NEW YORK—The arrest of two Reuters reporters, Wa Lone and Moe Aung in Myanmar under the 1923 Official Secrets Act is another example of the misuse of archaic colonial-era laws, as well as evidence of authorities’ desire to prevent journalists from conducting investigative reporting on sensitive topics, PEN America and PEN Myanmar said in a joint statement today.

Wa Lone and Moe Aung (also known as U Thet Oo Maung and Kyaw Soe Oo respectively) were arrested in northern Yangon Tuesday night, after meeting with two policemen who had recently served in Rakhine State. News reports indicate that they will be charged with allegedly possessing internal security reports related to the ongoing fighting in Rakhine State between the Myanmar military and the Arakan Rohingya Salvation Army. The Official Secrets Act carries a maximum punishment of 14 years in prison for the unlawful possession of military documents. Besides a single photo distributed by the Ministry of Information of the two journalists in handcuffs, standing next to a table full of documents, little has been made known about their location or the nature of their arrest.

“The arrest and incommunicado detention of Wa Lone and Moe Aung is a disturbing example of authorities’ clear desire to clamp down on news coverage of the crisis in Rakhine State, and their willingness to use restrictive colonial-era laws to do so,” said Karin Karlekar, Director of Free Expression at Risk programs at PEN America. “This incident is one in a pattern of arrests intended to prevent journalists from reporting the truth on the ground. We call on the government of Myanmar to clarify the circumstances of their arrest, allow them access to legal representation immediately, and cease using restrictive laws to punish journalists for doing their job.”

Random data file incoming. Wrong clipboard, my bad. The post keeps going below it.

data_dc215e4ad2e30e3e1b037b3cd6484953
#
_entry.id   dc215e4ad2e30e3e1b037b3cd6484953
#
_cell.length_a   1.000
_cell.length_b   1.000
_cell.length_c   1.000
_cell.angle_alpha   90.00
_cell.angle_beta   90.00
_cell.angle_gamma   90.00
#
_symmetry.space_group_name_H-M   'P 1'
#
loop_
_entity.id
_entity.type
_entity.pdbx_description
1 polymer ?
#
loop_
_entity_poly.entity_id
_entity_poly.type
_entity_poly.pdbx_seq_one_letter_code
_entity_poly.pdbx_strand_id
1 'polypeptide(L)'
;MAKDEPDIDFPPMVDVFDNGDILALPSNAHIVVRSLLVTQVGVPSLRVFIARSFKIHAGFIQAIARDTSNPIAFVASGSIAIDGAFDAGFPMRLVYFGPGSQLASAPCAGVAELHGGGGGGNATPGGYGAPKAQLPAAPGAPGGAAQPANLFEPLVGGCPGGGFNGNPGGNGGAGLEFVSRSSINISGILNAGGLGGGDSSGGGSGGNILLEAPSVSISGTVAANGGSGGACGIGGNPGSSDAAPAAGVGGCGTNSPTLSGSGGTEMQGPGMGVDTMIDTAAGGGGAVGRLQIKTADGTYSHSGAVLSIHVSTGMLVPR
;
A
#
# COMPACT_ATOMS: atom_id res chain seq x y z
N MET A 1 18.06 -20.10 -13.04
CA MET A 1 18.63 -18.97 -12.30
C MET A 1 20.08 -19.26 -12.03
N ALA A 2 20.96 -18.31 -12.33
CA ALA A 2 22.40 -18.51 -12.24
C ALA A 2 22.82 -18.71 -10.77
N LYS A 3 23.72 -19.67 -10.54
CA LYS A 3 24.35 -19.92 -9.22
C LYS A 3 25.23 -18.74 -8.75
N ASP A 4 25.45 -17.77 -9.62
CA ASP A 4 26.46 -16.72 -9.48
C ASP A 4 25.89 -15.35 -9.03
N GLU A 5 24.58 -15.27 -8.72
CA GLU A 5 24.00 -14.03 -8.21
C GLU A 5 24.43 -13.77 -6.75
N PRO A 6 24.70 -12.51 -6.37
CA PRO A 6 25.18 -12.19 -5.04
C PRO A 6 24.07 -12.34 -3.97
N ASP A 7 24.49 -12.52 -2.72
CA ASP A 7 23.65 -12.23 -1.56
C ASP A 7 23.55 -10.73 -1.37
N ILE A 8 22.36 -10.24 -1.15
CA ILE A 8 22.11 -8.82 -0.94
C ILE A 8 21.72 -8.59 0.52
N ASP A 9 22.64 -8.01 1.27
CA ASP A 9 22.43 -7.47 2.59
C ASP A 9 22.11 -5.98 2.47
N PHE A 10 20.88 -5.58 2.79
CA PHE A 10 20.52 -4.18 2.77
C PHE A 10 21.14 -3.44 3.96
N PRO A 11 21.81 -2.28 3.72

PEN America and PEN Myanmar remain concerned about the larger pattern of expanding free expression violations and the prosecution of journalists in Myanmar. In November, two foreign reporters were sentenced to two months in prison on charges of filming with a drone without permission outside the parliament building, while in June, three reporters were arrested and detained for several months under the Unlawful Associations Act. PEN America has also condemned the alarming rise in attempted prosecutions of online speech under Article 66(d) of the Telecommunications Act. PEN America’s 2015 report, Unfinished Freedom: A Blueprint for the Future of Free Expression in Myanmar, noted the urgent need to reform a range of restrictive laws still on the books that are now being used to chill speech and investigative journalism under the new government.

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PEN America stands at the intersection of literature and human rights to protect open expression in the United States and worldwide. We champion the freedom to write, recognizing the power of the word to transform the world. Our mission is to unite writers and their allies to celebrate creative expression and defend the liberties that make it possible.

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Anoosh Gasparian, External Relations Coordinator: agasparian@pen.org, +1.646.981.0685